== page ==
MEDIEVAL PORTRAITURE: IDENTITY AS SYMBOL IN MEDIEVAL SACRED ART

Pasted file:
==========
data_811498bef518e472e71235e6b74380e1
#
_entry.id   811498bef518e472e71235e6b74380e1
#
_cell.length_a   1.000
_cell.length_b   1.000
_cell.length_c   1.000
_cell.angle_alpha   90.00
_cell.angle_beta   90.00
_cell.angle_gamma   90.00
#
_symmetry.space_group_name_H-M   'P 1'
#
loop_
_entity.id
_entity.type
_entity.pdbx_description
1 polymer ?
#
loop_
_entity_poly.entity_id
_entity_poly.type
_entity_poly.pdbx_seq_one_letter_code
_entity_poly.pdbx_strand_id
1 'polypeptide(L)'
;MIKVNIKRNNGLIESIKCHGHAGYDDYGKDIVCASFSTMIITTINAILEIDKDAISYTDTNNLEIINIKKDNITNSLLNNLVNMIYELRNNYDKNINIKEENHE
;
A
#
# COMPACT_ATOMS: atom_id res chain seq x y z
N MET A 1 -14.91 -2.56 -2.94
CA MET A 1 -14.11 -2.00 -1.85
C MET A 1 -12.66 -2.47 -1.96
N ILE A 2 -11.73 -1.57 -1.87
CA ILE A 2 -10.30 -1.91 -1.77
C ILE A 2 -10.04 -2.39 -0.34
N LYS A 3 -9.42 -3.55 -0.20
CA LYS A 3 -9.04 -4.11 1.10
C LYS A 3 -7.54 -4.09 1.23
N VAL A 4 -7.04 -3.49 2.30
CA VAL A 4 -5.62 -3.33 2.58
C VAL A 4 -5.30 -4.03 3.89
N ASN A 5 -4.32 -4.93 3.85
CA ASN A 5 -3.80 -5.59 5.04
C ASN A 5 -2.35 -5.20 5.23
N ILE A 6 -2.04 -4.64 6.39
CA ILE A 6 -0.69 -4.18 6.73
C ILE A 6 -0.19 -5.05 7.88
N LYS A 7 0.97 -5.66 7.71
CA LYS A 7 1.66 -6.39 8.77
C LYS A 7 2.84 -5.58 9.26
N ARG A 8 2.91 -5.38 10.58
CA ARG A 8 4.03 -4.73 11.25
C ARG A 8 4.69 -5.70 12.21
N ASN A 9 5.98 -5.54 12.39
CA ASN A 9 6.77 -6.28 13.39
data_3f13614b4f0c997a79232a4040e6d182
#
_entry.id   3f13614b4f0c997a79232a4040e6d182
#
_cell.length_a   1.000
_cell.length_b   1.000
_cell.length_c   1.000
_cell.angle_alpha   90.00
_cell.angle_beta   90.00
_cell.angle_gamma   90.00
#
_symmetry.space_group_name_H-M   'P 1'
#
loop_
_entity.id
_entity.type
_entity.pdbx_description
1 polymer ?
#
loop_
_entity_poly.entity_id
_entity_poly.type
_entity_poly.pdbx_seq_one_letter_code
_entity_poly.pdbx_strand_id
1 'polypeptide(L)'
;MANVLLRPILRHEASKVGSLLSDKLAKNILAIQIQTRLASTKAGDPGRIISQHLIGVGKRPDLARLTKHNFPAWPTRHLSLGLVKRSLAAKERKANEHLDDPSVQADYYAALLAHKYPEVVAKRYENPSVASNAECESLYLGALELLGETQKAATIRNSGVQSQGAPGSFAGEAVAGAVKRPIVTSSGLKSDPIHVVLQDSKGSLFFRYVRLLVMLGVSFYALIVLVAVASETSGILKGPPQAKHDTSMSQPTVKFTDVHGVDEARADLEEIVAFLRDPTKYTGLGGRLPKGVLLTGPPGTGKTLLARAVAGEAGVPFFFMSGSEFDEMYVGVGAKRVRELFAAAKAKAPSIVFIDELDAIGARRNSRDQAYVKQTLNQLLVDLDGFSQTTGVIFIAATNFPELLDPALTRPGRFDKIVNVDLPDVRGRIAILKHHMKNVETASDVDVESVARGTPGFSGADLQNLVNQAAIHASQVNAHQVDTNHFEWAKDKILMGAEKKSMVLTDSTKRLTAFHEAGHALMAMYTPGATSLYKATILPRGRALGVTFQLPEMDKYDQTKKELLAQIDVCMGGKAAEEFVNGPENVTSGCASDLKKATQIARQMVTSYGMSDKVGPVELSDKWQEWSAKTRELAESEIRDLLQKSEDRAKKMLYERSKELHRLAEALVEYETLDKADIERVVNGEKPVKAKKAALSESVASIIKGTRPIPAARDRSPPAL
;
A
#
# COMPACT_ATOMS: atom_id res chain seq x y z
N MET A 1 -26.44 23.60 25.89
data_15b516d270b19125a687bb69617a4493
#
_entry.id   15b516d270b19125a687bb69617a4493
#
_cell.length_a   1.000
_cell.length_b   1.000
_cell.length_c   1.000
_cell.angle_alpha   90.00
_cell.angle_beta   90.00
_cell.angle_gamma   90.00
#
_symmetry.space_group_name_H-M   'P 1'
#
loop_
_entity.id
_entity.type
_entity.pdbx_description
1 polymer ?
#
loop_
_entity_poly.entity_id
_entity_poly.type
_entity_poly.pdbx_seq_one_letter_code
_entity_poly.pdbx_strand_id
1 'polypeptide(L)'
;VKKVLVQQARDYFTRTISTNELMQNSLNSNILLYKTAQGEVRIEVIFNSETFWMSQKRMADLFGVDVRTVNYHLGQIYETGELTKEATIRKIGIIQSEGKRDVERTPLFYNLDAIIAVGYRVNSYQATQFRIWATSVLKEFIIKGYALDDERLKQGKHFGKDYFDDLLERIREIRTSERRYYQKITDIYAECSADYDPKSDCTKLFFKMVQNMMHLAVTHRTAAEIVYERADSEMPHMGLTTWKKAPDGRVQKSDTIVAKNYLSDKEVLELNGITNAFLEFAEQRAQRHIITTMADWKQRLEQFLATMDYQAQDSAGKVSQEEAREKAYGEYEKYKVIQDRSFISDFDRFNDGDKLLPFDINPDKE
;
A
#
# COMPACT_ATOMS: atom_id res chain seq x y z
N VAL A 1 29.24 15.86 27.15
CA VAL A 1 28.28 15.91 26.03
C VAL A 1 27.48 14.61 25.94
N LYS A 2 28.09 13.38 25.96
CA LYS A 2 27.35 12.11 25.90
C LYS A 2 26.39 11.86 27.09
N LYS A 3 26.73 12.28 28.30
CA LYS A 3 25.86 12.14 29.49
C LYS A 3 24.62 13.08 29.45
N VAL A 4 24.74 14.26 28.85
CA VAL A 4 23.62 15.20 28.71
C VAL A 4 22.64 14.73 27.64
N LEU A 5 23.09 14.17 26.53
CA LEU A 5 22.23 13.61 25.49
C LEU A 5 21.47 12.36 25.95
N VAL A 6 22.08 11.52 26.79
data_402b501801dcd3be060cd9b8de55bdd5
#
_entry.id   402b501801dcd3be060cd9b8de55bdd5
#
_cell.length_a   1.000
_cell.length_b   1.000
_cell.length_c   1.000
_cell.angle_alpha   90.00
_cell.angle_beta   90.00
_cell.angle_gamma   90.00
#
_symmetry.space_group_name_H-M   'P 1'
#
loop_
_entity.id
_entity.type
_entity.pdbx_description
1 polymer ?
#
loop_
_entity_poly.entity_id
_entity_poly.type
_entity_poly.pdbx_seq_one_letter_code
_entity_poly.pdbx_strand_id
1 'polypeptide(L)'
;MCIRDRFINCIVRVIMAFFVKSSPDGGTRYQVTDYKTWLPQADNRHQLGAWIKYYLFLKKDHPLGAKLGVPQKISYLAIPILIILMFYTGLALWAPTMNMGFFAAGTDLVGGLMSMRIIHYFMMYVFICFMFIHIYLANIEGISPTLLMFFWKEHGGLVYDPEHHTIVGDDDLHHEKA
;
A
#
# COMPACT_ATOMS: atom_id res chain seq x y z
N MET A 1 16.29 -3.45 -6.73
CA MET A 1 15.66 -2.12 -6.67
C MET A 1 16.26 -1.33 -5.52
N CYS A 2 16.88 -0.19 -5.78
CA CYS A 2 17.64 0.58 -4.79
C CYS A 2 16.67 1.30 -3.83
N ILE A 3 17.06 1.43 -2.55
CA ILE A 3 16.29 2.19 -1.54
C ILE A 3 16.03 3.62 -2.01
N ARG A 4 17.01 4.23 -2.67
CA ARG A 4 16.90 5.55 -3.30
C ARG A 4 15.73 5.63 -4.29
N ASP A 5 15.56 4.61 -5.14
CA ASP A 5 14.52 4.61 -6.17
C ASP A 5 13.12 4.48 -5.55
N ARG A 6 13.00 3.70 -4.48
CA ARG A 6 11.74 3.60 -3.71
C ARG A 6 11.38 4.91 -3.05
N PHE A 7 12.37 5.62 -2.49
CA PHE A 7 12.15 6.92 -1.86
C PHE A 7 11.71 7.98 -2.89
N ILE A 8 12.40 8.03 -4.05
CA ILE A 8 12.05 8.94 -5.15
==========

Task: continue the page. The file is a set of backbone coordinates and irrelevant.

This thesis explores the medieval concept of identity in portraiture through the iconography and symbolic programs of devotional art, in particular painting and manuscript illumination. The conceptual foundations of this thesis are based on the Christian-Platonist teachings of Saint Augustine (354-430) and Denis the Areopagite (Pseudo-Dionysius, 5th - 6th century).Early concepts of portraiture in the Middle Ages conveyed the medieval perception of the relations between the visible and invisible worlds. Medieval perceptions of likeness, identity, and character may be traced to many of Saint Augustine's teachings in the Confessions and De Doctrina Christiana. In the Confessions, he expresses the view that perception through bodily senses--sight, sound, taste, smell, touch--weigh down the soul.Our physical appearance has little to do with our essential qualities. God made Man in his own image, but there is no discernable physical appearance of God to ascertain. Therefore, God's image was illustrated through those virtues that had always been associated with God, such as charity, fortitude, and wisdom.Augustine takes great interest in how human understanding derives from an act of illumination--how the Divine intellect enlightens the human mind. He thought images could be deceptive but also recognized that they may serve as signs (signa) that could be useful in transmitting information and acknowledged that a certain degree of imitation was necessary.Pseudo Dionysius stressed that creation is an act of divine illumination, or emanation. Symbols and images participate in this process of creation through emanation, and so are necessary to humans for contemplation of the Divine. God provides images from the Holy Scripture and from nature as imperfect depictions of divinity, but they are essential, even in their imperfection, so that we may engage in communion with the Divine. Images may act as screens or veils between God and human-beings.I analyze Augustine's theories on signs and imitation as foundational sources for medieval symbolism and iconography. My analysis will then shift from Augustine's teachings to how devotional literature, painting, and manuscript illumination were also expressions of a Dionysian symbolic program. My study will include examination of how the French monarchy played a major role in advancing this program to influence new directions in the 15th century of the representation of identity and medieval portraiture. I will trace the Valois dynasty's territorial gains in the west with the inheritance of Flemish artistic expression in the late 14th and 15th centuries.I include examples of various works of art that demonstrate a convergence and evolution of these influences. In addition, I will provide evidence of how the Duchy of Burgundy influenced the spread of Dionysian ideas on beauty and representation, and how early Netherlandish art manifested these ideas in religious painting, and then flourished through the influence of the Dukes of Burgundy.
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